The Attorney General of Barbados continues to make some utterances that makes one raise their eyebrows. His statement that persons made confessions of having taken part in bribery during the tenure of the previous Democratic Labour Party Administration should make us all concerned.
Based on his own admission Mr. Dale Marshall, the person who serves as the Attorney General of Barbados listened to confessions of bribery which one may presumed occurred in his office. As far one is aware the Attorney General is not an ordained priest or a Catholic one at that and neither does his office hold a confessional. Placing the absurdity aside, the maker of the present Laws of Barbados should not have been entertaining any such matters in his office. Upon being informed of the purpose of the visit, he should have done either of 2 things. Picked up the phone and call the Commissioner of Police and await his arrival or advise the persons to visit the nearest police station and confess their crime. He has subsequently not informed the public what he did with the information except to gloat. It is unlikely that he has made a complaint to the police as no arrests have been made.
If persons unknown to the public ended up confessing in the Attorney General’s office, that is not mere speculation but admission to crimes of bribery. This means there are some guilty politicians out there as well, the other half of the coin.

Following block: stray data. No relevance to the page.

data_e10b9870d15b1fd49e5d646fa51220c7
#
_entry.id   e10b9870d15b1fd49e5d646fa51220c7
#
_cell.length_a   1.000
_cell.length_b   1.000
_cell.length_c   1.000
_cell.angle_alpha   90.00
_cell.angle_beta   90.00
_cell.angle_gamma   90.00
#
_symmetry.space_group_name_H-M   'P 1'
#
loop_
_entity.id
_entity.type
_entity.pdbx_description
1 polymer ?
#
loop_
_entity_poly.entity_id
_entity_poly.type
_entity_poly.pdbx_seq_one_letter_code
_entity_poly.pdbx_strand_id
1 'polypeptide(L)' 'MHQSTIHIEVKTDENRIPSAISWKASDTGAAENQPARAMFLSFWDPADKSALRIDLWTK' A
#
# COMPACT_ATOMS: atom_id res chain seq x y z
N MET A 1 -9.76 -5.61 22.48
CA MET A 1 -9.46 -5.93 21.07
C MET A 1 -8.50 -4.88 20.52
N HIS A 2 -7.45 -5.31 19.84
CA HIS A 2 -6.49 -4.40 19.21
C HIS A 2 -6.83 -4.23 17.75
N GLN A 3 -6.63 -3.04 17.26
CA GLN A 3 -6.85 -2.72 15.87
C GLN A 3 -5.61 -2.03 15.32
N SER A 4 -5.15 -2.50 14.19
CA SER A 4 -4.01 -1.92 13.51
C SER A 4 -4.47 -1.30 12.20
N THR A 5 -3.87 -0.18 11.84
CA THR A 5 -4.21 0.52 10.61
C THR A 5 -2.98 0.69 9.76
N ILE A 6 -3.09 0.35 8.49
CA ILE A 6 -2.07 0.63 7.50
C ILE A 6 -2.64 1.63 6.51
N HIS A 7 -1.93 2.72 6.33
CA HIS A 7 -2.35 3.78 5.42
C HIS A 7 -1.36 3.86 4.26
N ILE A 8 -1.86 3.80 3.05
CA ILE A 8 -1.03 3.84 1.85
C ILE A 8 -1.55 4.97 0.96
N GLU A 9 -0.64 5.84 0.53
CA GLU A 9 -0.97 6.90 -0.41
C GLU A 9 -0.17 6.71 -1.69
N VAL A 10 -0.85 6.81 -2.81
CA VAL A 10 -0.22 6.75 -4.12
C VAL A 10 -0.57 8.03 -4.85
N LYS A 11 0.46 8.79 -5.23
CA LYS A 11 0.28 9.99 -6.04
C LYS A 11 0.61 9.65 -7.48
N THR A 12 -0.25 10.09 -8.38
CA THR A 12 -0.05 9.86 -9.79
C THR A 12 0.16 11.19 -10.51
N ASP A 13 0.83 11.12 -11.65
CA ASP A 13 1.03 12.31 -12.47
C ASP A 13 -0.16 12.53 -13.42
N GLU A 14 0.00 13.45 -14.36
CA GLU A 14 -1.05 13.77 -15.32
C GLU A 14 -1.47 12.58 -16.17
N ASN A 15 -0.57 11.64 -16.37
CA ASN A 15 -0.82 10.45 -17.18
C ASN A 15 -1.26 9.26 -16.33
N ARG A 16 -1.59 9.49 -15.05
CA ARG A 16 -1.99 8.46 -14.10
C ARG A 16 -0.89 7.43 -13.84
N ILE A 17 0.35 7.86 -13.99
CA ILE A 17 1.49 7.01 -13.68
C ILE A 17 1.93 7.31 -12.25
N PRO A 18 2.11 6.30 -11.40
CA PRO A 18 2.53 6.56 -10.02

This is now a precedent that has been set by the Attorney General; that the well to do and persons from the upper echelons of society and whoever else were bribers during the tenure of the last administration will not be faced with criminal charges. Just think about it, the persons who are partly responsible for the wastage of the funds of the taxpayers of Barbados, loss of jobs and the economic turmoil that the island currently faces will never even get a slap on the wrist.
We have a situation where crime is spiralling out of control on the island, the police are continuously asking persons to come forward with information on crimes that have been committed and yet the Attorney General has information and is not sharing it with the police. He has set a low standard to the youth by not leading by example. Due process was not followed, and the Attorney General’s lack of action has placed some persons above the confines of the Laws of Barbados and ultimately, is this not dereliction of duty?
However, in addition to the fore-mentioned, it has exposed that the Attorney General was making a political statement as a member of the Barbados Labour Party and was not speaking as an Attorney General of Barbados. He is somewhere in the grey area of the boundaries of proper conduct for an Attorney General. While we are all human and subject to error, this is becoming a pattern.
One may recall that the previous Attorney General Adriel Brathwaite of the Democratic Labour Party refused to admonish his party and his inaction while in office exacerbated social decay. Herein lies the reason why it may not be a good idea to have a member of the Cabinet or an elected person as the Attorney General but to retain an attorney who is without political allegiance to provide legal advice to government.